(2) Next, an inductive coding procedure was used. The primary purpose of an inductive coding procedure is to allow research findings to emerge from the raw data without restrictions [21].This procedure was used to disentangle, examine, compare and categorize the stories into codes independently from the typology of mistreatment of Bohren et al, allowing new themes to emerge from the data. The first 50 stories were coded and categorized by two researchers together (MP and MH). Any discrepancies in coding were discussed and consensus was found. The remaining stories were analysed by one researcher (MP). After the coding of the first 50 stories, (sub)categories were created by comparing codes and merging codes together. After analysing every 100 stories thereafter, the formulated (sub)categories were adjusted if needed (MP). In the last phase of coding, the codes were structured; five main themes were established; and a coding tree was created (MP). The themes that emerged from the data were discussed within the research team, including two client representatives, and adjusted thereafter. Data saturation was reached after analysing 350 stories, which was confirmed by the analysis of the remaining stories.

Table 1
Typology of mistreatment of women during childbirth of Bohren et al.
Types of mistreatment
Physical abuseUse of forceUsing rough touch or extreme force; aggression, punching, hitting, slapping.
Physical restraintWomen restrained to the bed or gagged during delivery
Sexual abuseSexual abuseSexual abuse or rape.
Verbal abuseHarsh languageHarsh and rude language; judgmental and accusatory comments.
Threats and blamingThreats of poor outcome of child; threats of withholding treatment; blaming women for child’s poor health outcomes.
Stigma and discriminationDiscrimination based on sociodemographic characteristicsDiscrimination based on ethnicity, race, age, education level, social class and/or income level.
Discrimination based on medical conditionsDiscrimination based on women’s existing medical conditions, for example HIV.
Failure to meet professional standards of careLack of informed consent and confidentialityNo consent asked prior to a procedure; not adequately informing of the risk and benefits of a procedure; breaches of confidentiality.
Physical examinations and proceduresPainful vaginal exams (possibly in non-private settings, without consent or communication); refusal to provide pain relief.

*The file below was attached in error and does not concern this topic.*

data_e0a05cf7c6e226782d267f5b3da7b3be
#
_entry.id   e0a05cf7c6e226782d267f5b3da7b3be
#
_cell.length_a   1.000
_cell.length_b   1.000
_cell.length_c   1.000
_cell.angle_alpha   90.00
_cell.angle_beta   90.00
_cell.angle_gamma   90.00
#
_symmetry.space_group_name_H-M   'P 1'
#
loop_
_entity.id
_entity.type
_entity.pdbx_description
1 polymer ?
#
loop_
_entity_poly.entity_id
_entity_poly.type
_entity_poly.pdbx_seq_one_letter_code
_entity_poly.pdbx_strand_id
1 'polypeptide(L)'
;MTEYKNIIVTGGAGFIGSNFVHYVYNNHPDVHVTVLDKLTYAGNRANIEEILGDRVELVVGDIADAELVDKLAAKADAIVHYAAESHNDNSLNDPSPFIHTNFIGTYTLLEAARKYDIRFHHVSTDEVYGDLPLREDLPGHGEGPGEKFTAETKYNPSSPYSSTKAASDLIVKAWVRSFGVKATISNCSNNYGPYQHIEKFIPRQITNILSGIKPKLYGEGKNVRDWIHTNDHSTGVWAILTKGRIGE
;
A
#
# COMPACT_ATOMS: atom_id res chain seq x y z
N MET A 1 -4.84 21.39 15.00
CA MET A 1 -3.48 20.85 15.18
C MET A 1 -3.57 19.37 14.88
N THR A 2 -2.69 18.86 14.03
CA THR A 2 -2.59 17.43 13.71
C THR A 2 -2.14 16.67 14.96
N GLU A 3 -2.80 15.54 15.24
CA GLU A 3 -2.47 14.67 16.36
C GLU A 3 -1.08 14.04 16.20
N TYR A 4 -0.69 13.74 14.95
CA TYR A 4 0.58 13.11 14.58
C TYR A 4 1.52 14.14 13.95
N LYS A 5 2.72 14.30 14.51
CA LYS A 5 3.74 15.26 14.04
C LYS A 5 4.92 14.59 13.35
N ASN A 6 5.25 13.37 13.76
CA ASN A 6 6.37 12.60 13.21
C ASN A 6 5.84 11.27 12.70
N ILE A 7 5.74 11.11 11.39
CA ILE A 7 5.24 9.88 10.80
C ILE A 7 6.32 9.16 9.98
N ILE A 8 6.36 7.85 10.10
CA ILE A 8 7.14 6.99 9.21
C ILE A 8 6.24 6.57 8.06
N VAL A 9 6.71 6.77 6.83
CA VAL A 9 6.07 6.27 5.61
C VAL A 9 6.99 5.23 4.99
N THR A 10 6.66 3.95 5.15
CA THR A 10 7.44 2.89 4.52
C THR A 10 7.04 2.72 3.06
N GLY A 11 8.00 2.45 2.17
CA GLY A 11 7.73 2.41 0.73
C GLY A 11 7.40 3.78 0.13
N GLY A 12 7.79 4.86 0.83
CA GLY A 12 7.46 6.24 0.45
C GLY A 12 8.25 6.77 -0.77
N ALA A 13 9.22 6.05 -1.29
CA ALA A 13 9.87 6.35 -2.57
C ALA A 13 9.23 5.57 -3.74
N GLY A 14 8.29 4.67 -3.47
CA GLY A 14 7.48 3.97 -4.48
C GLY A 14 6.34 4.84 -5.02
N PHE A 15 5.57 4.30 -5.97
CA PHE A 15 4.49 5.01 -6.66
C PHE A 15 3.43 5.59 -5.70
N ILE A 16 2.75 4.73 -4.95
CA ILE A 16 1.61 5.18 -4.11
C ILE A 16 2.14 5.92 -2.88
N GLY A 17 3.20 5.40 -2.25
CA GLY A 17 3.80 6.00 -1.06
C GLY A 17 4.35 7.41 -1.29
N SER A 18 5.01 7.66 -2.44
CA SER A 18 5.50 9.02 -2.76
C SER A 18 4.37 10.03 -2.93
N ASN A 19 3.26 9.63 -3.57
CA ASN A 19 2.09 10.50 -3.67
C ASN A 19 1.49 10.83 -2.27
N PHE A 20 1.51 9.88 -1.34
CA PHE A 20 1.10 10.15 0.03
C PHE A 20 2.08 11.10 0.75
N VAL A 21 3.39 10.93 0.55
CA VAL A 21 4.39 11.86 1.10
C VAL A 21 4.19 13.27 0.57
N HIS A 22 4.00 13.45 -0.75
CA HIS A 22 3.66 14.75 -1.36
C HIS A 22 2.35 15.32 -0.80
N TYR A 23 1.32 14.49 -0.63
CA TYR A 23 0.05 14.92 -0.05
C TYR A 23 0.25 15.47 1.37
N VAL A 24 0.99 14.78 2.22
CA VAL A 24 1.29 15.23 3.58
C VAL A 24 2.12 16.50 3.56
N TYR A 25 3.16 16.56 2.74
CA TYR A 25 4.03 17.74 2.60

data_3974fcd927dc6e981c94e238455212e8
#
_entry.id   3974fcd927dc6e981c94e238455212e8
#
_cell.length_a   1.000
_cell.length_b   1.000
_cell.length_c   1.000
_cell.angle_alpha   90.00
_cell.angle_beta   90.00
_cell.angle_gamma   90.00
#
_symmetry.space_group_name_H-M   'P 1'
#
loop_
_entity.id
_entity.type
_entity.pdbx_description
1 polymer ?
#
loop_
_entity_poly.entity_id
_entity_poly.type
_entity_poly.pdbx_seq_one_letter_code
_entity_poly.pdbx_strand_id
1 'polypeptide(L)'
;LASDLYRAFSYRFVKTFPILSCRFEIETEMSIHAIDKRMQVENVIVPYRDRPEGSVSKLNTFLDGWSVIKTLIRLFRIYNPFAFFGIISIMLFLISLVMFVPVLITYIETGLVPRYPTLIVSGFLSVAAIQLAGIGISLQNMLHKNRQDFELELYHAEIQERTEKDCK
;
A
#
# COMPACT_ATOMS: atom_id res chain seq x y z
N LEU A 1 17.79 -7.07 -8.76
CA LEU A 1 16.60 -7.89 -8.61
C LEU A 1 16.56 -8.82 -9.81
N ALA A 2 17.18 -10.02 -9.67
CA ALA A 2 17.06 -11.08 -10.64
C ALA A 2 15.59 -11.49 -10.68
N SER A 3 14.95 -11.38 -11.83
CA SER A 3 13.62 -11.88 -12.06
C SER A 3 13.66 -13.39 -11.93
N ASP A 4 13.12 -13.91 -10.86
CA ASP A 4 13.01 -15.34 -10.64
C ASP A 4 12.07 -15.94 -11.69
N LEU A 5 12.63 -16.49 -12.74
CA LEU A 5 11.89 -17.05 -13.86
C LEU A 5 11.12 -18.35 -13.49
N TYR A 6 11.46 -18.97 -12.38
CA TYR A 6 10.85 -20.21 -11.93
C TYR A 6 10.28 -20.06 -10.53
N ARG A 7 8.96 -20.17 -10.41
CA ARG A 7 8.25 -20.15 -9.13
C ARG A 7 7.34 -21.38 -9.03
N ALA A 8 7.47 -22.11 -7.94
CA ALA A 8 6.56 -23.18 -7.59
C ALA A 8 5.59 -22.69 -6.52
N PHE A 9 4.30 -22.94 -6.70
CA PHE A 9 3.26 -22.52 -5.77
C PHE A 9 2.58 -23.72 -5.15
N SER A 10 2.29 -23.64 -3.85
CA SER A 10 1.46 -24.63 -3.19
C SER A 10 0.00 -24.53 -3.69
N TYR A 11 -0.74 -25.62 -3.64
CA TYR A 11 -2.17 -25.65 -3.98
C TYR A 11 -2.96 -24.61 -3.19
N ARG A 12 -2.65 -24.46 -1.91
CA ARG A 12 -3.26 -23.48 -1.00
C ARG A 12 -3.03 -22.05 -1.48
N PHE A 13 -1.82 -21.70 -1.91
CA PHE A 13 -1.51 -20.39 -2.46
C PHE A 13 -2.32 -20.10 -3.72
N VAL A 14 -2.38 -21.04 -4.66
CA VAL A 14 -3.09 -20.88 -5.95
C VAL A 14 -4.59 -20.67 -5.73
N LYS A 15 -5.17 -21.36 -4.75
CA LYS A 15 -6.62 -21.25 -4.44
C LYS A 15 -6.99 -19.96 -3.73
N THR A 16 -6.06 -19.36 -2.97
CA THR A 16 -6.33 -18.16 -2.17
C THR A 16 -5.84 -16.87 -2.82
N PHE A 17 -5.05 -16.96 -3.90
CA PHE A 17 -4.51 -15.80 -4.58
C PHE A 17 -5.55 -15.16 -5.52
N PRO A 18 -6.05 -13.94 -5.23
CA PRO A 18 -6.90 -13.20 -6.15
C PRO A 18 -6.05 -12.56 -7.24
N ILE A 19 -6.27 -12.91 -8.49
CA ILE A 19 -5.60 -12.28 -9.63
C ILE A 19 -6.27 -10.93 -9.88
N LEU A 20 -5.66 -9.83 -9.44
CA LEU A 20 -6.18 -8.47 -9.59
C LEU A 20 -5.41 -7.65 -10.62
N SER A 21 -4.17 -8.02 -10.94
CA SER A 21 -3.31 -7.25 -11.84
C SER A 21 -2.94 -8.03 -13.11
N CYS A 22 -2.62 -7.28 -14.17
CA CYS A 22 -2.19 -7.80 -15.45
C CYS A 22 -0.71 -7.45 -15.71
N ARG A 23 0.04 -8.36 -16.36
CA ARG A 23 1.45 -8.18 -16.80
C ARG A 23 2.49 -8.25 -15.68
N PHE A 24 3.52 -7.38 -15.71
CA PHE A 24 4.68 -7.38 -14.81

Neglect and abandonmentLeaving women alone, ignored and abandoned; long delays in care; no skilled attendant present at time of delivery.
Poor rapport between women and providersIneffective communicationPoor communication; poor staff attitudes; being ‘left in the dark’; dismissal of concerns; language and interpretation issues.
Lack of supportive careNot adequately cared for; lack of comfort and empathy; denial of birth companions.
Loss of autonomyWomen treated as passive participants during childbirth; forcing women to deliver in undesirable or humiliating positions; denial of safe traditional practices; denial of food, fluids or mobility; detainment in facilities.
Health system conditions and constraintsLack of resourcesDirty, noisy, overcrowded facilities; staff shortages; unskilled staff; inadequate medical supplies; lack of privacy.
Lack of policiesNo (safe) opportunity for expressing opinions about the treatment and services; lack of accountability and sanctioning within the health system.
Facility cultureBribery and extortion of women; unclear fee structures; unreasonable requests of women by care givers

The results describe how women reported their experience in the stories. Hereby we take the women’s words at face value. That means, for example, that if the woman described in the story that she was left alone or that there was not enough staff, that we report this in those terms—and equally if she describes her feelings, for example that she felt lonely or alone, we describe those feelings as such. The quotes presented in the findings were translated from Dutch to English by two of the authors (MP and EK).